Wednesday, October 4, 2006
Ben has been kind enough to invite me to guest blog about my experiences teaching RLUIPA (the Religious Land Use and Institutionalized Persons Act of 2000) as part of my 1L Property course here at Nebraska. I am delighted to do so, because every year the RLUIPA unit is one of the highlights of my Property class (both for me and, so I am told, for many of my students).
RLUIPA (42 U.S.C. sects. 2000cc et seq.) (link) is surely one of the most important developments in the law of property and land use in recent years. Signed into law by President Clinton on September 22, 2000, RLUIPA is a federal civil rights law that protects religious land uses from discrimination and substantial burdens imposed by restrictive land use regulations.
RLUIPA was needed because churches, religious ministries, and other religious land users often find themselves unpopular with local residents, businesses, tax collectors, and (thus with) local government. The problems are particularly severe in the case of churches that are considered “non-mainstream” because of racial, ethnic, or sectarian factors. In a recent law review article, Roman Storzer and Anthony Picarello observed that: “Churches in the United States are facing ever-increasing pressure by municipal authorities to limit their physical presence in America’s cities and towns. According to zoning boards, mayors, and city planners across the nation, churches may belong neither on Main Street nor in residential neighborhoods. And those whom neighbors deem a ‘cult’ may not belong at all.”
After sharing the Storzer & Picarello quote with my students in a handout I distribute to the class, I ask them: “Do churches belong in residential neighborhoods? In commercial districts? If your answer is 'no,' then where do churches and religious ministries belong in a typical town or city?”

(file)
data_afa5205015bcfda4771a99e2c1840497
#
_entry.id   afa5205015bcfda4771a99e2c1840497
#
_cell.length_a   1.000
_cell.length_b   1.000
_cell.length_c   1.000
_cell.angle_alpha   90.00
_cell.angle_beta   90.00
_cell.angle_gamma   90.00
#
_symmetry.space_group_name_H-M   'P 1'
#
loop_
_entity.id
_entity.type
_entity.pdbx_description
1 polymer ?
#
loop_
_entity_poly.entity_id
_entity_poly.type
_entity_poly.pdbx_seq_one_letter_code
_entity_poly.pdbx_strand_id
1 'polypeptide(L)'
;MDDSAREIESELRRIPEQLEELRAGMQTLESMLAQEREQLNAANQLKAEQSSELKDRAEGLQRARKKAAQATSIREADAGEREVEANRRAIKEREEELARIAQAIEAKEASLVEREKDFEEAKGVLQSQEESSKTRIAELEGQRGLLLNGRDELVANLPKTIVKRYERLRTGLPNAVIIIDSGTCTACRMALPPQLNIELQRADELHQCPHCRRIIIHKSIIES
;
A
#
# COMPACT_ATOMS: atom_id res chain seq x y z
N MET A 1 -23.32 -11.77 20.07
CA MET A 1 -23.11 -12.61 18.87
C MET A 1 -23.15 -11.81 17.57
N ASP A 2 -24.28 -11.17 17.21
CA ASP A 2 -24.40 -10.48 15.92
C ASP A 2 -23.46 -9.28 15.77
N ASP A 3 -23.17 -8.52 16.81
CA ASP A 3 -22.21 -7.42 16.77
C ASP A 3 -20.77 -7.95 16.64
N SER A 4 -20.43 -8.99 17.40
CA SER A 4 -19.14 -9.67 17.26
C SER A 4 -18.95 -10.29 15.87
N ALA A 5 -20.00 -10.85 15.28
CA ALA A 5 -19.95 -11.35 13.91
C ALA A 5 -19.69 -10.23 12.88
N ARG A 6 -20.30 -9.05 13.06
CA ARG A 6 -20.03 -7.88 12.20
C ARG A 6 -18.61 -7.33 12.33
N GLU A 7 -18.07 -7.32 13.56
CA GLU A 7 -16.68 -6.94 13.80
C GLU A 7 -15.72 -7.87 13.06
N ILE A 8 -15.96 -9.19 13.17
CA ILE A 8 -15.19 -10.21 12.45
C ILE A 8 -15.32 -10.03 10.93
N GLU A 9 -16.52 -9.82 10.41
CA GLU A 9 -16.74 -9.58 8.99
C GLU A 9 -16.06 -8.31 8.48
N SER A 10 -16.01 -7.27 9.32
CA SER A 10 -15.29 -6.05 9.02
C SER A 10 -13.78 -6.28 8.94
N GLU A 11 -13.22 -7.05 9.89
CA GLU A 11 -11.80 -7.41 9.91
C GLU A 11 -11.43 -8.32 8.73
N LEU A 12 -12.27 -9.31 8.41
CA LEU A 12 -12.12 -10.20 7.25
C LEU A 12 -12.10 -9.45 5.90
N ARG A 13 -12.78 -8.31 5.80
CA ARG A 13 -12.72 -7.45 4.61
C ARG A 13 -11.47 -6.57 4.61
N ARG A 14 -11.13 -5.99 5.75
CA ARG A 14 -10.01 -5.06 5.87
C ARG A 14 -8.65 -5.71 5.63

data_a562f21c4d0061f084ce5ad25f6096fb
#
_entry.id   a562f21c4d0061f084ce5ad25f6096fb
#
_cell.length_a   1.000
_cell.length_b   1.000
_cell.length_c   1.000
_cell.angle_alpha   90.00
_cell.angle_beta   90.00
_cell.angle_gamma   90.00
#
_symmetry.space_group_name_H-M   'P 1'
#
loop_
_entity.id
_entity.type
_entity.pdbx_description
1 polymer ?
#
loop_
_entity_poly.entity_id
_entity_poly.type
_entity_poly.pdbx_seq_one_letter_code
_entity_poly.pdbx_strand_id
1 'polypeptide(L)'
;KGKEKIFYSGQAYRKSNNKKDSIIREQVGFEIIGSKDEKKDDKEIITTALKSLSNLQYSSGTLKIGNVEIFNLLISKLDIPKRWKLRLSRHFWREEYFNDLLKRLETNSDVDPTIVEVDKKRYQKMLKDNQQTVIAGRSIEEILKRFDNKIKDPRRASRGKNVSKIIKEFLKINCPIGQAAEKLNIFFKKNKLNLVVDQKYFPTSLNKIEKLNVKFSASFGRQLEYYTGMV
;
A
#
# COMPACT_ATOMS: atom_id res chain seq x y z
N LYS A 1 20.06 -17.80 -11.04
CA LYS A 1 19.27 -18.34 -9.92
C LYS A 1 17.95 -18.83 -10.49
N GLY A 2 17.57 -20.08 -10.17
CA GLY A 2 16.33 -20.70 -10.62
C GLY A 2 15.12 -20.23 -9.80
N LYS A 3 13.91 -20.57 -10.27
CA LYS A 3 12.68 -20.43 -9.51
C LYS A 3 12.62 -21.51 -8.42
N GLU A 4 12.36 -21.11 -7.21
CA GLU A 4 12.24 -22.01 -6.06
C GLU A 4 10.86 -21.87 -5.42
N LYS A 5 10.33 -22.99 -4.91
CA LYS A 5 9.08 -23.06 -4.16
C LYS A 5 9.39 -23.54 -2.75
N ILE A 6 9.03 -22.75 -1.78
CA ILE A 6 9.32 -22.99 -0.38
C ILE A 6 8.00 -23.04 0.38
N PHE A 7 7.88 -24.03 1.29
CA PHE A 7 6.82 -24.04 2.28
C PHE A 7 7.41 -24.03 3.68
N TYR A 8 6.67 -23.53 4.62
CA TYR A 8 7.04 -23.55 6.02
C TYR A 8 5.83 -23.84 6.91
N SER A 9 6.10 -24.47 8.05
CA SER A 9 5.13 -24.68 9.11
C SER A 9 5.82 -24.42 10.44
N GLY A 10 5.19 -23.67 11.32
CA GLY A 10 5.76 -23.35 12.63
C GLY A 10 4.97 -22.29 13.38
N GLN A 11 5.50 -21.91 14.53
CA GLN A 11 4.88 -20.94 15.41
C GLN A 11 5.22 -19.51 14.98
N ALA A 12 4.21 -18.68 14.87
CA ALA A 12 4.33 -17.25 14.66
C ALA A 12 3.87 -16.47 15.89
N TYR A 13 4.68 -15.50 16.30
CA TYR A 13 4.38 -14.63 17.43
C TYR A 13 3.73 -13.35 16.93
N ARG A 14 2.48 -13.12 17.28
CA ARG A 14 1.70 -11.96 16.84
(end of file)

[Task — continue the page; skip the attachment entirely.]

I hope the authors of Property casebooks will someday cover RLUIPA in some reasonable fashion, but until they do I use a handout that contains the following:
1) An introductory note containing some background information about RLUIPA and some comments and questions;
2) A copy of the statute;and
3) Two RLUIPA cases: Murphy v. Zoning Com’n of Town of Milford, 148 F. Supp. 2d 173 (D. Conn. 2001) and (in this year’s handout) New Life Ministries v. Charter Township of Mt. Morris (E. D. Mich. 2006) (link)
The Beckett Fund has established a wonderful web site covering RLUIPA--RLUIPA.com (link)--which contains information about cases, pleadings, briefs, and scholarship concerning RLUIPA. In particular, this site contains helpful discussion and links concerning the two cases I assign to my students (Murphy) (New Life Ministries scroll down).
I plan to discuss these two cases (as well as some others) in future posts. For now, suffice it to say that RLUIPA brings some interesting issues concerning the public law of property and statutory interpretation into the first year Property class. It also brings a nice real world component into the course, because churches and religious ministries are ubiquitous and increasingly find themselves at odds with local land use authorities. It is also a great "table turning" issue, because it converts a government-always-wins zoning dispute into a plaintiff-often-wins civil rights/religious liberty case.
I really enjoy teaching RLUIPA in Property!
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